Running 40 miles is an absurd distance. Just consider for a moment what 40 miles is. That is, on average, 80,000 steps or 211,200 feet. If the average person started walking that distance, it would take about 13 hours to complete. For the 40 mile run I am referring to, unlike other long distance races, there is no medal, no official timing, nothing tangible that would signify to anyone else that it has personal significance. If you dig into reason behind the run, you’ll see that it shouldn’t be any other way.
As a disclaimer, I managed to get through 32 of the 40 miles in our Winter Solstice run. And I’d say from mile 22 going forward I was limp run/walking. So when the term “running” is used, it should be interpreted loosely. Briefly, I’ll catch you up on what the Winter Solstice run is.
The Winter Solstice run supports Project Congo. Project Congo is a branch of a nonprofit called On the Ground whose goal is to aid communities that Amavida and the rest of our Fairtrade co-op sources coffee from. Systemic issues such as access to fresh water, crop fungus, lack of educational infrastructure, and gender equality are primary targets for the initiative.
It’s genuinely hard to explain what the last 10 miles of the race felt like. In retrospect, better preparation when it comes to water and nutrition would have made the experience less excruciating but honestly there comes a point in running that it becomes a balance in the mind of suppressing/embracing the pain. At the time, I could only wrap my head around my own personal journey through each painful step; each one carrying me a negligible amount of distance forward towards the end. I could appreciate how beautiful the trail was, how much of an impact our fundraiser had made even before we began running, but only for fleeting moments while I mentally steeled myself against the next foot fall.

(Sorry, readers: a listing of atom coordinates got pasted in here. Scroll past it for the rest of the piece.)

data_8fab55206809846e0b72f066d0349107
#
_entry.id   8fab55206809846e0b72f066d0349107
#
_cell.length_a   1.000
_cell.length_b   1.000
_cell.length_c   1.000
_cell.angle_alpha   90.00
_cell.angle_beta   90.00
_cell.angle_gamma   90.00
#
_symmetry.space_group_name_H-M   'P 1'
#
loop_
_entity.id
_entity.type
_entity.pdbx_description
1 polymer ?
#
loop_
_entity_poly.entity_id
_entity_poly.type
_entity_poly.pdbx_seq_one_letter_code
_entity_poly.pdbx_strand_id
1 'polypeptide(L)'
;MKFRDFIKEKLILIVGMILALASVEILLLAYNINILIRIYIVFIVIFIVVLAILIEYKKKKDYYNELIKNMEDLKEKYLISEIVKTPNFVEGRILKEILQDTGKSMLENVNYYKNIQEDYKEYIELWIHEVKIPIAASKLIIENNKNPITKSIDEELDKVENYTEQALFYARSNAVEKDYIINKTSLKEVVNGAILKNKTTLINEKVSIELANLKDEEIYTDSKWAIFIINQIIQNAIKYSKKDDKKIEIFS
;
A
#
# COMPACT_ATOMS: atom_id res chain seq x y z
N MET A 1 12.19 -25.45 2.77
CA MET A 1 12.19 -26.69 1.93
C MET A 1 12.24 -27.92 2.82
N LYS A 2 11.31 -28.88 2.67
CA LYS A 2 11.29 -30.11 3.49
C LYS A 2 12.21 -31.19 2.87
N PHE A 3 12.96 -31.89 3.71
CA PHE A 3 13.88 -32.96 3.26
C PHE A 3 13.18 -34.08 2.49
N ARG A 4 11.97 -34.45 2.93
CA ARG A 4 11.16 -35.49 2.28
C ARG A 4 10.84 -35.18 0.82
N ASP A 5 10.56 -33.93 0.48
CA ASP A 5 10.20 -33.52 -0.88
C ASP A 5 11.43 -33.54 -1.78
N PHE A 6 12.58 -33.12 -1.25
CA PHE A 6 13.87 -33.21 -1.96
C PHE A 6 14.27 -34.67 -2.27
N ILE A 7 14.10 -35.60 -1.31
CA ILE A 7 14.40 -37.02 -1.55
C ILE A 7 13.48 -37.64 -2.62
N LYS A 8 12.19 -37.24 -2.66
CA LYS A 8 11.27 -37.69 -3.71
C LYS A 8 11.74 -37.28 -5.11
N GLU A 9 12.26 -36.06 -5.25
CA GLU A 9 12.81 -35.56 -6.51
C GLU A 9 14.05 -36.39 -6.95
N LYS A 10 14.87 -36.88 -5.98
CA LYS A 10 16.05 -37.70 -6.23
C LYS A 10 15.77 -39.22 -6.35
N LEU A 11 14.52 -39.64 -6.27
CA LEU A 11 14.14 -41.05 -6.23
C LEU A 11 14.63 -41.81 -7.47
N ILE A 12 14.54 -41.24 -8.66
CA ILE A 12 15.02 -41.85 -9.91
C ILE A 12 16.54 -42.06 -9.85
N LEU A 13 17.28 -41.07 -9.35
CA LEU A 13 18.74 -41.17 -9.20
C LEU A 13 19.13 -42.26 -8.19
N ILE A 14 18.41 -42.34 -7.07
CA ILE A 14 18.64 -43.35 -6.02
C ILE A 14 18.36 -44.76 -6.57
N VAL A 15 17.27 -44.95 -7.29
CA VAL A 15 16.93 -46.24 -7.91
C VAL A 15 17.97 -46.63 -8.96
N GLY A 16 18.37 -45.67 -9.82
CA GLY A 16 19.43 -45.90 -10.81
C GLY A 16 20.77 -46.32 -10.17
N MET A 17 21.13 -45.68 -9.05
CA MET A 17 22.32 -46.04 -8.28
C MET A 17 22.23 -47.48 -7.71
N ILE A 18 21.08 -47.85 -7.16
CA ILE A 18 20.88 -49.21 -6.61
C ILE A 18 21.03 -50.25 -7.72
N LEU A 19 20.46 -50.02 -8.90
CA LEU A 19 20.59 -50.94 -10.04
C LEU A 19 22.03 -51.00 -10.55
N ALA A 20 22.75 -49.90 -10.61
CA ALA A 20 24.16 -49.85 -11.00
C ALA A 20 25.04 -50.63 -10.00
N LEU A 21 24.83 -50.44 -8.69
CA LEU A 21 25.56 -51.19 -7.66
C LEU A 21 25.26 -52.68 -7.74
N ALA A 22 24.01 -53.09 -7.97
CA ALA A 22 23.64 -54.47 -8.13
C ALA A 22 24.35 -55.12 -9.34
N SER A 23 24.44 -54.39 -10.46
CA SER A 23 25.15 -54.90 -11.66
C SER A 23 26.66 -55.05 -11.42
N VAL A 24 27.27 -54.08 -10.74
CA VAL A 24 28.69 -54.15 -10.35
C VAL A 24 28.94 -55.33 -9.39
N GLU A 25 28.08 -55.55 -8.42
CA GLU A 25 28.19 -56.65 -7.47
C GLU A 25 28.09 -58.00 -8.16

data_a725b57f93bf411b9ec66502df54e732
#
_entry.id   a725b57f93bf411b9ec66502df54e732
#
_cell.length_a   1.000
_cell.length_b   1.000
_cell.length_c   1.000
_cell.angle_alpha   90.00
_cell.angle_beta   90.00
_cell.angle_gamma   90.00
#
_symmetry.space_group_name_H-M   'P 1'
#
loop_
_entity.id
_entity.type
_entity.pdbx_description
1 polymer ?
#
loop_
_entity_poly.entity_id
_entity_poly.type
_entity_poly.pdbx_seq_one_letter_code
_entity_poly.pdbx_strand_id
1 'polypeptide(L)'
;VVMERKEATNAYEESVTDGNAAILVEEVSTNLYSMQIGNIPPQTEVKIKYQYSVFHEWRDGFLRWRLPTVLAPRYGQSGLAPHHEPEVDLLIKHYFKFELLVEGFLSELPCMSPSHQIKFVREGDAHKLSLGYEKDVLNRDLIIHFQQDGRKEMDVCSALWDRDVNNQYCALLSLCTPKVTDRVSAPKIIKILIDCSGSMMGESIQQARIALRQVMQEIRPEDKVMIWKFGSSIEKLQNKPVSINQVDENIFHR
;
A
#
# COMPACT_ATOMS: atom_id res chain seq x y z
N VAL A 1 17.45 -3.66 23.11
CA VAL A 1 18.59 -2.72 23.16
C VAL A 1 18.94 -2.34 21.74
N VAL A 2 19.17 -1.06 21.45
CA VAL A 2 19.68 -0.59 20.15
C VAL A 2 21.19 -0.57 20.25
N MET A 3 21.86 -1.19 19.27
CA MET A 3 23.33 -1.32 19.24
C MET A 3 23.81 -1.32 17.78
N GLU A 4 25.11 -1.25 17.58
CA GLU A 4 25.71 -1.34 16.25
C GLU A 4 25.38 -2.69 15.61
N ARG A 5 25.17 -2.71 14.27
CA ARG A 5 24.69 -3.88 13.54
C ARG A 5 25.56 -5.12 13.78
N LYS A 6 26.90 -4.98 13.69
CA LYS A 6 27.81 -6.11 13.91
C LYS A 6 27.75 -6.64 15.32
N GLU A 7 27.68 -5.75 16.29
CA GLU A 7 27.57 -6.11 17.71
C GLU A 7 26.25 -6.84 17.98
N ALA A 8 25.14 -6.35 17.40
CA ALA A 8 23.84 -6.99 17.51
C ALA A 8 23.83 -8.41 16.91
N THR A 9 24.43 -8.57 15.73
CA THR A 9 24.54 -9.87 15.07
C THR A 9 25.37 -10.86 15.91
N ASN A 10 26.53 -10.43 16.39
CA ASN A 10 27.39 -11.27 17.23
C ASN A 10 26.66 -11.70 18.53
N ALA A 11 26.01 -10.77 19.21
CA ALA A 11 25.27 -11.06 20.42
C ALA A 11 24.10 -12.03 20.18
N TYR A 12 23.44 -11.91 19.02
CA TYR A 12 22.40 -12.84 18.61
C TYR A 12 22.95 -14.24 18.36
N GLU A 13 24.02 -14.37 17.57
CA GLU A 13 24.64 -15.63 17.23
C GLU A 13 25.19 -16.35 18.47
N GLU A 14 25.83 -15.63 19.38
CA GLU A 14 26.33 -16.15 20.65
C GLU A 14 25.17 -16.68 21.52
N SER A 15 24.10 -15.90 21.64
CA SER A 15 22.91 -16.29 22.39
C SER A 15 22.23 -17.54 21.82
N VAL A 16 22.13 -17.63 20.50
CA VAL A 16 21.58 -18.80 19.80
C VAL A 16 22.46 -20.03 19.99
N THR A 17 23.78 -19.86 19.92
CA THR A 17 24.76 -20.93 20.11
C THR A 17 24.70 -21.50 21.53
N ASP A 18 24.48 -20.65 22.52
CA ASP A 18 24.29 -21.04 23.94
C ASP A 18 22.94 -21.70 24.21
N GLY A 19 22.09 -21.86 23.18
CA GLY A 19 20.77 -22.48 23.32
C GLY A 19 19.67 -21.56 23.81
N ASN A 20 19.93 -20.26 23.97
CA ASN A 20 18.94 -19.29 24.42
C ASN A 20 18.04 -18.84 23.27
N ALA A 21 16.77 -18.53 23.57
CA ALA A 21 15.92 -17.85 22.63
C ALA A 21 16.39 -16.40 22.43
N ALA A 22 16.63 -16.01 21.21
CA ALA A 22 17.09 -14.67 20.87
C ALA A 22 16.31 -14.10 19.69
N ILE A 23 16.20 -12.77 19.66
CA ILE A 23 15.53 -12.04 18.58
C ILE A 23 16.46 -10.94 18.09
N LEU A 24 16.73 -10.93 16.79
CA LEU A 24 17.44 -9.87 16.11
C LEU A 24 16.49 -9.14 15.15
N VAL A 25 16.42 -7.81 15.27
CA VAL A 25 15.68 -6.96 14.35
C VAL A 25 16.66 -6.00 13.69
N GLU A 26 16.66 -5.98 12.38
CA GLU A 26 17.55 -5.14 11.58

What’s remarkable to me is the shared experience with the other runners. Each one of the runners whether they were going the full 40 miles or enjoying mimosas on the final 10, had their own story. But together we took steps towards a central goal. Collectively, we ran 412 miles. That’s 824,000 steps or 2,175,360 feet. If one person were to have attempted that distance alone it would, on average, take 134 hours to walk but together we completed in about 12.
It makes sense to be in your own moment. At times it’s the only thing you can do to put one foot in front of the other. But as long as we continue to move forward, the mountains we climb together is something alone we could only dream of.